Set between 1805-1820 a lot of the book takes place in Petersburg and Moscow, as well as some other places at times and of course battles and the front line of the warring with the French. Taking in both fictional characters as well as only too real people this is a book that once you start reading you just have to finish, indeed I have lost count of the number of times I have read it over the years. And if you are coming to this for the first time, don’t worry about the number of characters. When we are talking about so many people who populate the pages of this some only appear very briefly, with cameo roles as such, either to move an event along, or to report a certain happening. The main characters we follow here we see grow up, get married, have affairs and so on. It is these characters that form the main element of this tale, as we see mirrored people, who whatever station of life they come from make mistakes and have the same pleasures and ideas as we all have. Of course weaved in with this are the battles and the fate of Russia as Napoleon and his forces move in.

With some great set pieces here this is a tale that certainly weaves its magic as we read it. With characters enjoying themselves with simple pleasures, to marriages falling apart and Napoleon at Moscow we see some great contrasts. As Moscow lays open to the French it doesn’t stop the continual round of salons going on in Petersburg. Bringing many elements together Tolstoy also makes us think and ponder such issues as what are the elements that cause history to be made and whether we really have free will, and to what extent.

Always a sheer joy to read this is a book that will hold your attention for a very long time and has a tale that comes to life in your hands.
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on 11 January 2008
Don't listen Dr. Clifford - this is a wonderful translation, faithful and fluent. I don't know the Briggs (whose translation is incidentally not exactly 'new'), but the Pevear is quite fabulous.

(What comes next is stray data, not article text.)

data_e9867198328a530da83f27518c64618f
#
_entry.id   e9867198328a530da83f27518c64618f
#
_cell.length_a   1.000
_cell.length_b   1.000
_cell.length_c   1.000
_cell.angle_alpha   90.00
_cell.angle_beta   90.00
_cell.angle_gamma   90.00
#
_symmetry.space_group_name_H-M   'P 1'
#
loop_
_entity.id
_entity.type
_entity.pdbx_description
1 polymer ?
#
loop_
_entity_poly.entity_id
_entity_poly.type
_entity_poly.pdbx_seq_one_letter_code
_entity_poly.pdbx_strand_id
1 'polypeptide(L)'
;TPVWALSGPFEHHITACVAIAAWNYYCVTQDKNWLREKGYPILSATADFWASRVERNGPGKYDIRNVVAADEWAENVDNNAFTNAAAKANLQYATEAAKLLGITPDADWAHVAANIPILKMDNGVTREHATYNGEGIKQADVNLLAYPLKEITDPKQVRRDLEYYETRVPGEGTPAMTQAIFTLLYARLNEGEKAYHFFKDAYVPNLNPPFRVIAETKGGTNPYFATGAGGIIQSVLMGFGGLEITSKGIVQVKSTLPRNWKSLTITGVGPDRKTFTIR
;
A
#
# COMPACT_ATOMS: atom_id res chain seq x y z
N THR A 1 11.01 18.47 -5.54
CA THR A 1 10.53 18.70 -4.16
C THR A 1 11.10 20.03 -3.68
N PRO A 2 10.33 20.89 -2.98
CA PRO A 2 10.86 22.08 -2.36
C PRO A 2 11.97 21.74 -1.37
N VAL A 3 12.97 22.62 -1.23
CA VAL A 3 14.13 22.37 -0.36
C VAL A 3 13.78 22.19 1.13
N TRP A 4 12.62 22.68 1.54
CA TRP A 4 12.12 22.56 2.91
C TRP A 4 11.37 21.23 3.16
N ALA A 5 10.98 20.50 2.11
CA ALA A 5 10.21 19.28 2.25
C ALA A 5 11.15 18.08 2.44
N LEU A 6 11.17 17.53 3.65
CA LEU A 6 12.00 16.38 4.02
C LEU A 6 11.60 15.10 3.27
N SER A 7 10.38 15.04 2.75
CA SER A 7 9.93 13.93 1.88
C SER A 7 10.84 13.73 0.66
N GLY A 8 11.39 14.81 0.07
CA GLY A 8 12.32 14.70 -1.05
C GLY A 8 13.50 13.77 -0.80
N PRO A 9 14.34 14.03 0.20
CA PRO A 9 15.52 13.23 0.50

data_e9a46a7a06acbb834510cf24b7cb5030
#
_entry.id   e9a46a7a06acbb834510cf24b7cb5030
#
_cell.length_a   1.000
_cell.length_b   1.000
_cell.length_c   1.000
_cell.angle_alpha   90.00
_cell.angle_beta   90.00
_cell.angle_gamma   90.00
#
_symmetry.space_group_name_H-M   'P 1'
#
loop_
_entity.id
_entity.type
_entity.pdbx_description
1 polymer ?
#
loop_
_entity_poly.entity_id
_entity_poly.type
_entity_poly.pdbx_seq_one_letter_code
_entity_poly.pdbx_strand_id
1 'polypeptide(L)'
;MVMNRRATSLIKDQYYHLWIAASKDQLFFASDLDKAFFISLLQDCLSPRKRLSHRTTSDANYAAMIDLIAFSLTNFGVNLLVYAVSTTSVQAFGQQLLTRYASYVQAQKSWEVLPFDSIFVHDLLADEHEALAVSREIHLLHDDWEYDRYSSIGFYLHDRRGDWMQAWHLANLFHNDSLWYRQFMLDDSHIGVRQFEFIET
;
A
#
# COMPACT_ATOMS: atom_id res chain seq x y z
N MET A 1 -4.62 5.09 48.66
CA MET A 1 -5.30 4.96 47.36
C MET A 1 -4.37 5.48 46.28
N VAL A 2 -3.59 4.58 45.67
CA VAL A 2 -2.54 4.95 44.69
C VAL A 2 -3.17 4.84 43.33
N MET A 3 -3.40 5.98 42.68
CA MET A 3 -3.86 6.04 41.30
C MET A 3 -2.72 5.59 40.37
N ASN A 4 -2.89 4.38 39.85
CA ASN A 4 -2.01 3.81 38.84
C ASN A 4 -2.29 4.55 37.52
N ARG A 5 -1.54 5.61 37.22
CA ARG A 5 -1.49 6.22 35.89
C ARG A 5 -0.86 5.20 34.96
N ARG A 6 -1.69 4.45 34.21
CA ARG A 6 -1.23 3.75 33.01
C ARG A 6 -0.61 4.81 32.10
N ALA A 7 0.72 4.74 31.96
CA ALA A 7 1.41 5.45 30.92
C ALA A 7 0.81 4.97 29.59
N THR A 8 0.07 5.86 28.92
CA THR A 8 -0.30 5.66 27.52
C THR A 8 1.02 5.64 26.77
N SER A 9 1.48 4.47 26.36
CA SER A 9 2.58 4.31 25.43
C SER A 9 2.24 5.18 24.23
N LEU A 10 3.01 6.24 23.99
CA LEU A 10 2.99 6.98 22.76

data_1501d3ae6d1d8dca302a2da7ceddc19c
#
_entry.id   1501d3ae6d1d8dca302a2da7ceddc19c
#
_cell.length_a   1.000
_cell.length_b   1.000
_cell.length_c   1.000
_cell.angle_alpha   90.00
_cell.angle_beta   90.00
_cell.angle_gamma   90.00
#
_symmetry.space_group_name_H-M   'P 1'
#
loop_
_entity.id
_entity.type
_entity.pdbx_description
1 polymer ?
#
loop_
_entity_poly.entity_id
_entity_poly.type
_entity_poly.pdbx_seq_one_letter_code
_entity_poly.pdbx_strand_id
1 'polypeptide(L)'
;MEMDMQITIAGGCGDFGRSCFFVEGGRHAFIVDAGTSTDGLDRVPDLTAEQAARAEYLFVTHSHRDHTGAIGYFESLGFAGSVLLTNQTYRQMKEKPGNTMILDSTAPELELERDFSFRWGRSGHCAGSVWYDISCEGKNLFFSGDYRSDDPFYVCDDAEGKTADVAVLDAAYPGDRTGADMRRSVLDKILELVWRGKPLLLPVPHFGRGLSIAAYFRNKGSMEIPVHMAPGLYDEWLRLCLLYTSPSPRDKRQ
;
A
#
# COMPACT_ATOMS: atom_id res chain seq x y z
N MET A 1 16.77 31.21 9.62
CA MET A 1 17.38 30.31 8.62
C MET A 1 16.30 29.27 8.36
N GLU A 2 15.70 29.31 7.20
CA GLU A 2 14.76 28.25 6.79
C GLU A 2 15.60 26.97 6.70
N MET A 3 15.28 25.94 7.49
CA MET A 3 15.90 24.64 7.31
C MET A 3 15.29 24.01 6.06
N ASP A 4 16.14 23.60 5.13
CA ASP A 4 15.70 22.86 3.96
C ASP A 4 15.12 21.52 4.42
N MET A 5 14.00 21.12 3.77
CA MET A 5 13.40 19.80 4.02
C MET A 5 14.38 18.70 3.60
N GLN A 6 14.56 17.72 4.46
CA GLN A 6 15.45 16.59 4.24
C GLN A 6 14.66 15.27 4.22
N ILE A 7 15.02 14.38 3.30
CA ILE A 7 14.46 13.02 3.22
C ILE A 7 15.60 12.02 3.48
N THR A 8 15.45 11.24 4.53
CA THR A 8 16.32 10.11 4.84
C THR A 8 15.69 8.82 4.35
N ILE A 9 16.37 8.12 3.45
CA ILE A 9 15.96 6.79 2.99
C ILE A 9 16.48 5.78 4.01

In criticising repetition, Dr Clifford has entirely missed the point that the repetitions are Tolstoy's, and quite deliberate. It is previous translators who have sought to 'improve' on the original by adding their own variations. Clifford makes the same old error. Pevear does not.

I am afraid I find Dr Clfford's claim that Pevear's English is poor incomprehensible, as if said of a different translation altogether. This is a wonderfully accessible translation of a nineteenth century novel, which also manages to feel true to its period and to avoid anacronisms.

The use of French in the text is also true to the original. In his own editions/revisions, this is how Tolstoy started and what he came back to. Pevear includes full translations in footnotes (of a perfectly legible size). Nor, incidentally, is the French especially taxing. Why is the French there ? Because that's how Russians of a certain milieu spoke (and, some would say, thought and dreamed) in the Napoleonic era. Why has Pevear not removed it ? Why on earth would he want to ?

But don't take my word for it; read Orlando Figes online on the Pevear translation in the New York Review of Books - the same Orlando Figes who wrote the foreword to the Briggs edition.

Finally - the Pevear is still in hardback, and is a fittingly beautiful and pleasing object in its own right.
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on 20 January 2008
This is the third translation I have read - the Rosemary Edmonds and the Briggs translations being the previous two - and it is clearly the best. You are captured from the start by the crystalline clarity of the prose and Pevear's annotations are helpful and inobtrusive. Ignore Doctor Rollo!
I would also make similar point to the previous reviewer - the hardback book is a lovely object to look at and hold. If you're going to have something in your hands for a couple of months, better to make it something that is good looking!
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on 4 October 2011
First of all I'd like to make 1 thing clear; WAR AND PEACE is absolutely fantastic. Wordsworth's publishing of it is not so fantastic.

If you buy Wordsworth's edition of this book be sure to find it riddled with spelling mistakes, grammatical mistakes, capital letters in the middle of words and other obvious mistakes that the editors really should have picked up on.

Thankfully, it's quite a popular book so there are many publications out there.